R.E.M. considering legal action against Trump for using their songs at rallies

It's not the end of the world as we know it, but it could be the end of using R.E.M. songs at Trump rallies, according to bassist Mike Mills who says the band is considering legal action.

After President TrumpDonald TrumpHead of firms that pushed 'Italygate' theory falsely claimed VA mansion was her home: report Centrists gain foothold in infrastructure talks; cyber attacks at center of Biden-Putin meeting VA moving to cover gender affirmation surgery through department health care MORE played R.E.M. songs "Everybody Hurts" and "Losing My Religion" at his Tuesday night rally in Milwaukee, Mills expressed his frustration and announced the band is "exploring all legal avenues" to prevent Trump from using its music.

"We are aware that the President* @realDonaldTrump continues to use our music at his rallies. We are exploring all legal avenues to prevent this, but if that’s not possible please know that we do not condone the use of our music by this fraud and con man," Mills wrote.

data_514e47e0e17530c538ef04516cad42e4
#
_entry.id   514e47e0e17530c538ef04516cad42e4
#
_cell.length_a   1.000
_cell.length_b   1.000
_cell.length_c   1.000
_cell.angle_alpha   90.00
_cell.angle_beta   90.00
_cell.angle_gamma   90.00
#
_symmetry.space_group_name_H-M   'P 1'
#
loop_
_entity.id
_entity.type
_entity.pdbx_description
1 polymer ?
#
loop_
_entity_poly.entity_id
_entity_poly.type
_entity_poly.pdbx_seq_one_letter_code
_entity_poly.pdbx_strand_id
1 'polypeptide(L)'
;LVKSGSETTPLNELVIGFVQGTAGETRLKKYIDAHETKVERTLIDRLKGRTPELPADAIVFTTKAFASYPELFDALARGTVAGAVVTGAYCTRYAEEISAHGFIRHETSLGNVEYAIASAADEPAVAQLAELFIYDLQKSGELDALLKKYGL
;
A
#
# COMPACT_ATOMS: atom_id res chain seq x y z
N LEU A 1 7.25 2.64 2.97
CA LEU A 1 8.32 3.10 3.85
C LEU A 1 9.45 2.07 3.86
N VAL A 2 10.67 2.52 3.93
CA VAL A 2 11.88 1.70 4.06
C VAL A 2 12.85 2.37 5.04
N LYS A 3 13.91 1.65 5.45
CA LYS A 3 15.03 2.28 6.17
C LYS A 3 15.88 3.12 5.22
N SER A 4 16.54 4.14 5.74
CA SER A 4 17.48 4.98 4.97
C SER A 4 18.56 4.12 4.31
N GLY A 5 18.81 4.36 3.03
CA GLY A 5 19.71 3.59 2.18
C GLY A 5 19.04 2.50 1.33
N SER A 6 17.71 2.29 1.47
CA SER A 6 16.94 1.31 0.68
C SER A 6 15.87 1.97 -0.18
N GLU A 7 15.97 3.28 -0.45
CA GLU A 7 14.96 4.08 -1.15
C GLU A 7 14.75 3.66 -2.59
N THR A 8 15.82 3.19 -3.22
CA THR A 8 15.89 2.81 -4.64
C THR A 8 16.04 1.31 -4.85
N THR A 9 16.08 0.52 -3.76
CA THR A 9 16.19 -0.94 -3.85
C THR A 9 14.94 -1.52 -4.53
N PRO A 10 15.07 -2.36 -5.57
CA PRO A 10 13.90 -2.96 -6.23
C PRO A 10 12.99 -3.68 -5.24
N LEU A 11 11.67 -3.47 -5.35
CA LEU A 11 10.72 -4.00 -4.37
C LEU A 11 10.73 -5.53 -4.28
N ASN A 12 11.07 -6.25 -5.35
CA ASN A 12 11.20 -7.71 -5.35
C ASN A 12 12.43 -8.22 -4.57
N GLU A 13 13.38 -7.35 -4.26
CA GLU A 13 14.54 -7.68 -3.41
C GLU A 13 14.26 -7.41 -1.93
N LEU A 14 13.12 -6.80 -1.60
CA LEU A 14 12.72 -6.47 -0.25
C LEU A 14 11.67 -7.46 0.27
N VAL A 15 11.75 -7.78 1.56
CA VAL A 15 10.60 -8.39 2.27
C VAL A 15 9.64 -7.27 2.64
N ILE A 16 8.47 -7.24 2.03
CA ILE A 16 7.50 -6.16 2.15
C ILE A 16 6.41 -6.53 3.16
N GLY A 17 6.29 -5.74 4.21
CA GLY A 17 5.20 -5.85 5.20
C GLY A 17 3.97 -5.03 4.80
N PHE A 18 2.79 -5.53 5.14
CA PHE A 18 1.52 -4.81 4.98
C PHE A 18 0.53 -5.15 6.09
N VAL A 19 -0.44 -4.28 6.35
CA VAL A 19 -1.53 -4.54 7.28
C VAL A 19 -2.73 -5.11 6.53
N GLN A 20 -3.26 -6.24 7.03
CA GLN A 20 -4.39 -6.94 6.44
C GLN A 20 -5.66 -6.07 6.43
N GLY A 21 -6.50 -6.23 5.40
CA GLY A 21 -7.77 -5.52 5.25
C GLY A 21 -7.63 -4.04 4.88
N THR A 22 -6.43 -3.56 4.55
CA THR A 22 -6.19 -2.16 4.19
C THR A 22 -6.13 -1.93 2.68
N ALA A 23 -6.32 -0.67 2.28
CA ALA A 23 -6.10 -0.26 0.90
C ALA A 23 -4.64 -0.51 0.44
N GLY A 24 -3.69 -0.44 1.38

It's not the first time Mills or the band has railed against Trump's use of R.E.M.'s music.


After being confronted by a lawyer for Universal Music Publishing Group in February of last year, Twitter removed a Trump video that played "Everybody Hurts" over a video mocking Democrats.

R.E.M also fought back in 2015, when Trump entered a "Stop the Iran Deal" rally to "It's the End of the World as We Know It (And I Feel Fine)," a 1987 hit song by the band. 

At the time, the band issued a statement saying it does "not authorize or condone" Trump's use of its music.

Mills added at the time, “Personally, I think the Orange Clown will do anything for attention. I hate giving it to him.”
The band's singer, Michael Stipe, also slammed Trump on the campaign trail, saying in a statement to The Daily Beast: “Go f--- yourselves, the lot of you — you sad, attention-grabbing, power-hungry little men. Do not use our music or my voice for your moronic charade of a campaign.”
Other musicians have also fought back against Trump's use of their music, including Rihanna and Pharrell Williams.